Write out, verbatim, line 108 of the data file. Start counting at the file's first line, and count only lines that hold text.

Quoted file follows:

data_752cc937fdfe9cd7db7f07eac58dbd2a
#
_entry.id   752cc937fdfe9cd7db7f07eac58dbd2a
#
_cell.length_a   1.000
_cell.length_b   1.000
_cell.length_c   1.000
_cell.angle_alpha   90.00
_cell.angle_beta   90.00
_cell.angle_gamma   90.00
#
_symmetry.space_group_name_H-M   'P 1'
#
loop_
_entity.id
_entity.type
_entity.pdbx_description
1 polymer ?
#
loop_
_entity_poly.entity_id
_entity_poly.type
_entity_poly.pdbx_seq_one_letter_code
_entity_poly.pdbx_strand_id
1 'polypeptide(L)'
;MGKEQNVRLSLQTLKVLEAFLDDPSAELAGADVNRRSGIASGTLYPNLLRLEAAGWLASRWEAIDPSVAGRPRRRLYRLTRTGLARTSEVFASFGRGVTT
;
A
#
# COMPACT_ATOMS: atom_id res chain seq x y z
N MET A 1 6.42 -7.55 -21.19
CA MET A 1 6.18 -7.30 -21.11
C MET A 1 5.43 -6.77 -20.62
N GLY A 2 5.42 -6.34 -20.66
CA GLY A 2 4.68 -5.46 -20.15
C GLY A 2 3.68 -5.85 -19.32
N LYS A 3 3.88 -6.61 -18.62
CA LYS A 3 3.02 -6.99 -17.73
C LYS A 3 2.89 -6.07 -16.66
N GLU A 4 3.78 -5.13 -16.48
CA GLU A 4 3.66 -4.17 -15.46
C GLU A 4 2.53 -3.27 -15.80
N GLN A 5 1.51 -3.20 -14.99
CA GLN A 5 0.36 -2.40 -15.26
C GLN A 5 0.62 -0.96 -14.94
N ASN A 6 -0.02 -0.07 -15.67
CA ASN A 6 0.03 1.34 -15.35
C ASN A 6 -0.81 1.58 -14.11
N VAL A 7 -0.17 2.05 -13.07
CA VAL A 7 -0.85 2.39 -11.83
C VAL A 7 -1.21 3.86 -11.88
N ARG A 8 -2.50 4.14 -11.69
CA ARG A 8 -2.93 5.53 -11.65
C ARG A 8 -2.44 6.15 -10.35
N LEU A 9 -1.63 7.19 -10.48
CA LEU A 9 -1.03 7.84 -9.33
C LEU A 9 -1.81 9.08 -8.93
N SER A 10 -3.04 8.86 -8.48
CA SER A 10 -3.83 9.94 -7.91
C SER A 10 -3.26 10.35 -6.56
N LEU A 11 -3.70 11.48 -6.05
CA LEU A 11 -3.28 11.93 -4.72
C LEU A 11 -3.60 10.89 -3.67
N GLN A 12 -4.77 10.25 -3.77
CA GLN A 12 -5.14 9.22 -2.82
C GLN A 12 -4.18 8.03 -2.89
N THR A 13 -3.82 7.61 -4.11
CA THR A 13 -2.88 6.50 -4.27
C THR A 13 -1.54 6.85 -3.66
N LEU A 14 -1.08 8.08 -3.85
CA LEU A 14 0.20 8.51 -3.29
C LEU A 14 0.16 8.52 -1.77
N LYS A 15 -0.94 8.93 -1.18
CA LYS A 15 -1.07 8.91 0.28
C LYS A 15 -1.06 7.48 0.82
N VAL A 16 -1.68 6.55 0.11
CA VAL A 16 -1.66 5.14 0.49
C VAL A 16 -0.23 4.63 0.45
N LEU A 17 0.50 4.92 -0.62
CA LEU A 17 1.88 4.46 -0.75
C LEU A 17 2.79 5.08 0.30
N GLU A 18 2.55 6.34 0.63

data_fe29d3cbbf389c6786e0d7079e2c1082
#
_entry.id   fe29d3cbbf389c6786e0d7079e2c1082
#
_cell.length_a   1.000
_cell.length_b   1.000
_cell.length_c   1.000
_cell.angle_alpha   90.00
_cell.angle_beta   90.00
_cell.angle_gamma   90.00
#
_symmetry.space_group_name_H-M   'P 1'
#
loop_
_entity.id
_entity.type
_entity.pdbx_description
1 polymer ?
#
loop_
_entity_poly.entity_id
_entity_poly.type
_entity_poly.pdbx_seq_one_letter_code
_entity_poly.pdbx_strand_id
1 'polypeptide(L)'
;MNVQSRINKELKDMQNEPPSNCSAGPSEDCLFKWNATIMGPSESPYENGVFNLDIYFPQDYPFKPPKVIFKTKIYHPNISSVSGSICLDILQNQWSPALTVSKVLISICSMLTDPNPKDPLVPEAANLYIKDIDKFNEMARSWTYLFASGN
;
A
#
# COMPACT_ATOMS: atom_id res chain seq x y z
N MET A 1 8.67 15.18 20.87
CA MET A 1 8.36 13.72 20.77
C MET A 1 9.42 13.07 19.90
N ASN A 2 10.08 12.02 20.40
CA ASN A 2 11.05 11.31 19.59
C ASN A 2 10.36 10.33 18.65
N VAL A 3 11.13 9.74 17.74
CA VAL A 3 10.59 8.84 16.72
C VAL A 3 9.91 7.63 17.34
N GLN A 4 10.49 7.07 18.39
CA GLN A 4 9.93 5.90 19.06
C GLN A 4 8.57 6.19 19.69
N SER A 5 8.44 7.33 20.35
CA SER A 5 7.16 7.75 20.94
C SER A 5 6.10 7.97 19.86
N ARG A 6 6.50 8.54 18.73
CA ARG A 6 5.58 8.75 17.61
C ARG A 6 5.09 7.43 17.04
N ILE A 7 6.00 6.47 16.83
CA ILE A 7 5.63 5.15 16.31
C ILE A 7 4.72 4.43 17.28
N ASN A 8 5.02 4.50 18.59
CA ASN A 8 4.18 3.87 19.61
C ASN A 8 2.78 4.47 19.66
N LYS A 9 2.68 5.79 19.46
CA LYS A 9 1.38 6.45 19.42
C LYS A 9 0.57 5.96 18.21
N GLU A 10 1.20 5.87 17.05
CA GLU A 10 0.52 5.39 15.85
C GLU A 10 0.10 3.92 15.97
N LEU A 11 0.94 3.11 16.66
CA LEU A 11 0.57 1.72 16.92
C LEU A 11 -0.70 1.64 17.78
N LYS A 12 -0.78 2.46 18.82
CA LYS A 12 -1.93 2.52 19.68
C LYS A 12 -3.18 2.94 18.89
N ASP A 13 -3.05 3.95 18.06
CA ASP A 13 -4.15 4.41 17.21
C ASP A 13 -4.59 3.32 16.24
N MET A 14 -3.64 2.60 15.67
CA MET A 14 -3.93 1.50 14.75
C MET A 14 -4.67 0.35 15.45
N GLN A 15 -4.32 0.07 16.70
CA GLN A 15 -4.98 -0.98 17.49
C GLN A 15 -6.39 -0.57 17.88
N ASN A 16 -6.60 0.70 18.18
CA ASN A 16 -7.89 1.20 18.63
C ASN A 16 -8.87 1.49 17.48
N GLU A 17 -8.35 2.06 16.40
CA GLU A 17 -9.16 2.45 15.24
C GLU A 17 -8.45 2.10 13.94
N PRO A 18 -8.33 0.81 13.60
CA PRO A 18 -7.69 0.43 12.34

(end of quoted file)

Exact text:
;MNVQSRINKELKDMQNEPPSNCSAGPSEDCLFKWNATIMGPSESPYENGVFNLDIYFPQDYPFKPPKVIFKTKIYHPNISSVSGSICLDILQNQWSPALTVSKVLISICSMLTDPNPKDPLVPEAANLYIKDIDKFNEMARSWTYLFASGN